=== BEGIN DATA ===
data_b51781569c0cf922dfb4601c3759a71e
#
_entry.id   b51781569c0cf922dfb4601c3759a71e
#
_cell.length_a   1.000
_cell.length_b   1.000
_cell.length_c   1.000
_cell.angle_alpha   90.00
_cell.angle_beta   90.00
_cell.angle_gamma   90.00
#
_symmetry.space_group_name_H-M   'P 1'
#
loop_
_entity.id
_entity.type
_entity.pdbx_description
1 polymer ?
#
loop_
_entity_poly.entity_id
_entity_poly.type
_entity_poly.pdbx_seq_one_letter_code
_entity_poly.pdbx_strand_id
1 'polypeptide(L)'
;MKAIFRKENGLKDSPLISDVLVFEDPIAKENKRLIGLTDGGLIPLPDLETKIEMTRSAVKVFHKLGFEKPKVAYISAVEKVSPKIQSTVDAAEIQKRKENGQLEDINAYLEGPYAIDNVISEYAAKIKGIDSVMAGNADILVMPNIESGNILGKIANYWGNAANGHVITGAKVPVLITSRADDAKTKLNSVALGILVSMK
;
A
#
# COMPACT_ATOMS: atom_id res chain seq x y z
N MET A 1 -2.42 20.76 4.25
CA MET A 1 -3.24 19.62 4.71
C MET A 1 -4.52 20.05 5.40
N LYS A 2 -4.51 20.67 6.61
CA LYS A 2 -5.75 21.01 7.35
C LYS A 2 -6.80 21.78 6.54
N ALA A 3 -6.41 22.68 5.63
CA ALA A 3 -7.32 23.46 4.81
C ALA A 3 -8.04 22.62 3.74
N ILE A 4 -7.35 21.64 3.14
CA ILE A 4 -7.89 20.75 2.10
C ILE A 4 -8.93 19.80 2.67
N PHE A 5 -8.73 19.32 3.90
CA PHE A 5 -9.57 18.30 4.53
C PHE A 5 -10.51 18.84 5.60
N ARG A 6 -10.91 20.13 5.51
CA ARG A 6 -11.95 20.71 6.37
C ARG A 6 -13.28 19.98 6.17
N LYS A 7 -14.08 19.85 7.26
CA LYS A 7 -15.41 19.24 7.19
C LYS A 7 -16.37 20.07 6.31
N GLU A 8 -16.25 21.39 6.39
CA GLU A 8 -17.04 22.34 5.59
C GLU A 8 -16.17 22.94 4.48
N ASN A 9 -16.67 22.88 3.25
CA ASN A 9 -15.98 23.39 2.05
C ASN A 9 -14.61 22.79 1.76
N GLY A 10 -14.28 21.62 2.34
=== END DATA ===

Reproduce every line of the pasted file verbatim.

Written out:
data_b51781569c0cf922dfb4601c3759a71e
#
_entry.id   b51781569c0cf922dfb4601c3759a71e
#
_cell.length_a   1.000
_cell.length_b   1.000
_cell.length_c   1.000
_cell.angle_alpha   90.00
_cell.angle_beta   90.00
_cell.angle_gamma   90.00
#
_symmetry.space_group_name_H-M   'P 1'
#
loop_
_entity.id
_entity.type
_entity.pdbx_description
1 polymer ?
#
loop_
_entity_poly.entity_id
_entity_poly.type
_entity_poly.pdbx_seq_one_letter_code
_entity_poly.pdbx_strand_id
1 'polypeptide(L)'
;MKAIFRKENGLKDSPLISDVLVFEDPIAKENKRLIGLTDGGLIPLPDLETKIEMTRSAVKVFHKLGFEKPKVAYISAVEKVSPKIQSTVDAAEIQKRKENGQLEDINAYLEGPYAIDNVISEYAAKIKGIDSVMAGNADILVMPNIESGNILGKIANYWGNAANGHVITGAKVPVLITSRADDAKTKLNSVALGILVSMK
;
A
#
# COMPACT_ATOMS: atom_id res chain seq x y z
N MET A 1 -2.42 20.76 4.25
CA MET A 1 -3.24 19.62 4.71
C MET A 1 -4.52 20.05 5.40
N LYS A 2 -4.51 20.67 6.61
CA LYS A 2 -5.75 21.01 7.35
C LYS A 2 -6.80 21.78 6.54
N ALA A 3 -6.41 22.68 5.63
CA ALA A 3 -7.32 23.46 4.81
C ALA A 3 -8.04 22.62 3.74
N ILE A 4 -7.35 21.64 3.14
CA ILE A 4 -7.89 20.75 2.10
C ILE A 4 -8.93 19.80 2.67
N PHE A 5 -8.73 19.32 3.90
CA PHE A 5 -9.57 18.30 4.53
C PHE A 5 -10.51 18.84 5.60
N ARG A 6 -10.91 20.13 5.51
CA ARG A 6 -11.95 20.71 6.37
C ARG A 6 -13.28 19.98 6.17
N LYS A 7 -14.08 19.85 7.26
CA LYS A 7 -15.41 19.24 7.19
C LYS A 7 -16.37 20.07 6.31
N GLU A 8 -16.25 21.39 6.39
CA GLU A 8 -17.04 22.34 5.59
C GLU A 8 -16.17 22.94 4.48
N ASN A 9 -16.67 22.88 3.25
CA ASN A 9 -15.98 23.39 2.05
C ASN A 9 -14.61 22.79 1.76
N GLY A 10 -14.28 21.62 2.34